The Power of YET


Growth Mind-set at Whiston Junior and Infants School

At Whiston Junior and Infant School,  we believe that we have a responsibility to develop 21st century, lifelong learners. In order to do this, we have developed our own Learning to Learn curriculum, based on proven research into growth mind-set and the positive impact it has on learning and the mental wellbeing of learners of any age group.  We believe that successful learners are resilient, reflective, collaborative, curious and independent.

What is Grow Mind-set?

Growth Mind-set describes how a child faces challenges and setbacks. Children with a growth mind-set believe their abilities can improve over time. By comparison, children with a fixed mind-set think their abilities are a set trait that can’t change, no matter how hard they try. 

Research by American psychologist Professor Carol Dweck, of Stanford University, has shown that how we view ourselves as learners has a huge impact on what we are able to achieve. She suggests that people broadly fall into one of two categories: those with a fixed mind-set and those with a growth mind-set. Those of us with a fixed mind-set believe that we have a pre-determined amount of intelligence, skills or talents which cannot be changed, whereas those of us with growth mind-set believe that we can develop our abilities, intelligence or talents with persistence, effort and a focus on learning.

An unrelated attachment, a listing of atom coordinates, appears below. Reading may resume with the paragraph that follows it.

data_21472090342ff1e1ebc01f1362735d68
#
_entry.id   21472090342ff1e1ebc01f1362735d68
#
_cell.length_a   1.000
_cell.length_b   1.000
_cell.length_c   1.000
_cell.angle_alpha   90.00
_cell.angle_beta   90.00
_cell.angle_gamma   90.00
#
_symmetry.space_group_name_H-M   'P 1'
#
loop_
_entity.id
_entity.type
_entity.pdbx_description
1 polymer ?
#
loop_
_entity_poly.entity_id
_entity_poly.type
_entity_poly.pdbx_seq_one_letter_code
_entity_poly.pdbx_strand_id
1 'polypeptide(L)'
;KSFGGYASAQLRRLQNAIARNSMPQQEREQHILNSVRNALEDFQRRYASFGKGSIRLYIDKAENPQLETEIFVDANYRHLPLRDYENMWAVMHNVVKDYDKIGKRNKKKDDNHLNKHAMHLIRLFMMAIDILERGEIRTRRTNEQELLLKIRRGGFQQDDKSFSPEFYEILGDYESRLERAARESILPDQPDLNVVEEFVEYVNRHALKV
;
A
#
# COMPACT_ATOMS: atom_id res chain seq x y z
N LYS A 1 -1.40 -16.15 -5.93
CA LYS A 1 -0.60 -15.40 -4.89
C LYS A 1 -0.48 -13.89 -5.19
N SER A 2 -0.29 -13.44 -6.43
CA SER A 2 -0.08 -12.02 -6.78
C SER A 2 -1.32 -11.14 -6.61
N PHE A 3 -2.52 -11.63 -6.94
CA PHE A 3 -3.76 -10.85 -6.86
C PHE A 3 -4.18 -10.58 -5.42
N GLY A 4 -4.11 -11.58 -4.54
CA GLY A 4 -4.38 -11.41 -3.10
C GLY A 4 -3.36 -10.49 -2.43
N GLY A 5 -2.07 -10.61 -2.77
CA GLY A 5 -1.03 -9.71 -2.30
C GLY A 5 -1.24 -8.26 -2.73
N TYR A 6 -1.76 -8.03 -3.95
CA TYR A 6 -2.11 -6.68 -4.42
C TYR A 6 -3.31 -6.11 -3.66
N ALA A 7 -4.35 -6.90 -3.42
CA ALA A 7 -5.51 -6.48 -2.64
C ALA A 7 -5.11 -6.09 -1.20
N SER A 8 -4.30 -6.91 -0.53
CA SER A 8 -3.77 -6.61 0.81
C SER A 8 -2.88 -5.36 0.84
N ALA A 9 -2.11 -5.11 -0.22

Fixed mind-set thinking can result in:


· a fear of failure and therefore a refusal to take risks

· the belief that if you have to work for success you are not clever

· a desire to blame others or outside circumstances when things don’t go your way     · being motivated by reward and praise from others



Growth mind-set thinking can result in:


· a love for learning and self-improvement

· a desire to be challenged

· a willingness to work for positive results

· a belief that you can control the outcomes in your life with effort and practice

· the ability to learn from mistakes and failures

· emotional resilience

· being self-motivated


What are we doing in school?

The language of growth mind-set is being further developed by all classroom practitioners.  Children are framing their responses to tasks in relation to our Learning to Learn skills, and welcoming self-selected challenge and the learning that comes from ‘failure’.  Self-assessment, personal target setting, Peer reflection and feedback have become a part of everyday learning in conjunction with teacher feedback, and children are learning how to deliver and receive this positively. 

Every week our Excellence assembly is based on Learning to Learn skills and children receive rewards for their effort’s within the 5 skills.  In addition, the daily class reward system (Dojos) is based on the five skills.

This is what our children think ...

"Learning to learn skills have helped me a lot this year because I can now collaborate to improve my own work and improve my peers work. I’ve now become very creative with my learning and not afraid to ask for help. I’m not afraid to fail and I’m always up for a challenge."

"Learning to learn skills has helped me to be more independent, I went from I give up with this work, to I can do it if I try. I have learnt to grow my brain and now I can help my peers more. I will always be up for a challenge!"